Hindu Caste Music in the Malaysian Thaipusam Festival.
Degree GrantorUniversity of Canterbury
Degree NameMaster of Arts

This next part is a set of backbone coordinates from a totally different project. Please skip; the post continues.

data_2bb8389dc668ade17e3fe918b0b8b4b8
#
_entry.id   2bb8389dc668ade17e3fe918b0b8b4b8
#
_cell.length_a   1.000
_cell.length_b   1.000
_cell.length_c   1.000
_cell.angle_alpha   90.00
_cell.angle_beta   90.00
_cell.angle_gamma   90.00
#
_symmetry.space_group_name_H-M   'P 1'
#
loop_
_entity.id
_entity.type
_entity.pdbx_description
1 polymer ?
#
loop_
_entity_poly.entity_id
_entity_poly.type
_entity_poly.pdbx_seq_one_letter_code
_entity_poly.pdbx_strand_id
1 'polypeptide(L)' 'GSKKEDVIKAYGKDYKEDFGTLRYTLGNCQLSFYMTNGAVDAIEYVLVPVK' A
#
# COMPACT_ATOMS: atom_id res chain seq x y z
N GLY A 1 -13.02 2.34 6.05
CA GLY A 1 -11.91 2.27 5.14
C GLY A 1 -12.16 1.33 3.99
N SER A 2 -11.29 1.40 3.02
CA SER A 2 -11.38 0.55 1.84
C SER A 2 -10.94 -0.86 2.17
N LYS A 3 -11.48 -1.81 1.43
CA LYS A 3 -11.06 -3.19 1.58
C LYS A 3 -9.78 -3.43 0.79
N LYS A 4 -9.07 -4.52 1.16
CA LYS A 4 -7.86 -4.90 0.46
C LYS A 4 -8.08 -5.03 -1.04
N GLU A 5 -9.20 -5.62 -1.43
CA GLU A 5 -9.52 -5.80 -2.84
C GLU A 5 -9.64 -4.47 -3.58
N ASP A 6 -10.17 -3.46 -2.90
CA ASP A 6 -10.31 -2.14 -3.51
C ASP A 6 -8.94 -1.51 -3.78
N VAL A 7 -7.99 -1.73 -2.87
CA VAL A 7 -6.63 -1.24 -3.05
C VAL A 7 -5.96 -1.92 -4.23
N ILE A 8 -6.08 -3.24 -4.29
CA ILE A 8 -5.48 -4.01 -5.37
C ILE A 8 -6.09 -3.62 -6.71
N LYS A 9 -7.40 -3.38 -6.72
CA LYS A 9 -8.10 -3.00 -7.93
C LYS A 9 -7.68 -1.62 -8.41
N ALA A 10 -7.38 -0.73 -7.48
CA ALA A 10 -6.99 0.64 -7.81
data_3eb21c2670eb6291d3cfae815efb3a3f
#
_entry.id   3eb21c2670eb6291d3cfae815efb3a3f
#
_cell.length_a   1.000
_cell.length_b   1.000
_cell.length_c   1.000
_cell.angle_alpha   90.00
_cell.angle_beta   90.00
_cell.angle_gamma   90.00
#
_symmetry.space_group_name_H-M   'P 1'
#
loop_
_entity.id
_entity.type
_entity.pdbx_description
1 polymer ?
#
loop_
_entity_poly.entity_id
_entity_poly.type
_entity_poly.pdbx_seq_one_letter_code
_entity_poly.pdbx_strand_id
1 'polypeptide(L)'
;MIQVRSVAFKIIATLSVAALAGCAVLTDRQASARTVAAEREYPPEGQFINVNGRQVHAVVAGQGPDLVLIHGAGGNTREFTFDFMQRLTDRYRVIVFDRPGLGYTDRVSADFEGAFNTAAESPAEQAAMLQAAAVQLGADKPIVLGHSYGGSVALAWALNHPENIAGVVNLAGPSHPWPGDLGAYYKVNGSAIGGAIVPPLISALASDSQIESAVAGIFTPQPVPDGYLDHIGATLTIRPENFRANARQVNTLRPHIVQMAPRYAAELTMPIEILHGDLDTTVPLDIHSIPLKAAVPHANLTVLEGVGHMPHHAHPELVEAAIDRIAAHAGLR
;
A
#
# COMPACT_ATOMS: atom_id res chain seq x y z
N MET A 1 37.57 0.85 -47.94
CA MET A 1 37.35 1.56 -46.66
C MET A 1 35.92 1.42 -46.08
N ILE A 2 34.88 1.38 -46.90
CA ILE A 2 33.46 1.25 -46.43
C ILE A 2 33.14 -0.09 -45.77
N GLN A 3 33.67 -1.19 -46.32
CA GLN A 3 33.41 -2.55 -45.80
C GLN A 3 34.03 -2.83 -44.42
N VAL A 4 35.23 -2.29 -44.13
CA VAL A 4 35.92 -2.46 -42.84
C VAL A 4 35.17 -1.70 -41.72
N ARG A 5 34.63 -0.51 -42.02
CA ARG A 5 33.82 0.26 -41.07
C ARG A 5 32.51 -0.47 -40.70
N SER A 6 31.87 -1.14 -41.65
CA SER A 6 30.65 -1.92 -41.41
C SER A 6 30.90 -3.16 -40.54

Thaipusam, is an annual festival beginning on a full moon day between January 14 and February 14. This festival is celebrated in Malaysia, Singapore, Indonesia, India, Sri Lanka, Mauritius and South Africa. It is celebrated by all Hindu castes, from the highest Brahmin to the lowest Dalit. An important feature of Thaipsam is the kavadi ritual. This follows the myth of Surapadma, the demon, who eventually became Lord Maruga's honest devotee, Idumban. This conversion is represented by purification ceremonies, around which the festival focuses, and in which participants enter a state of trance, in order to carry out physically demanding feats. Kavadi originates from a Tamil (South Indian) word, kavati. It describes anything that can be suspended on the body (pole, hooks and chains). Today, it is taken to mean a semi-circular structure that is decorated with flowers, peacock feathers and palm leaves. The kavadi is drawn by devotees who have hooks, attached to their skin, with which to pull along the structure. The Brahmin caste, however hook small pails of milk onto their skin instead. The kavadi usually bears a vel (flesh-piercing implement), which represents Lord Maruga's lance. Devotees who 'take kavadi' do so in a higher state of mind or trance. Chanting, music, especially drumming, and incense are used to induce trance. Focusing mainly on fieldwork undertaken around Thaipusam in Kuala Lumpur, this thesis examines the background of the ceremony, its Hindu connections and the different music associated with each caste. The different drumming patterns, of each caste in particular, are transcribed, analyzed and compared, together with the melodic music of the nadaswarum, the instrument associated with the Brahmin music.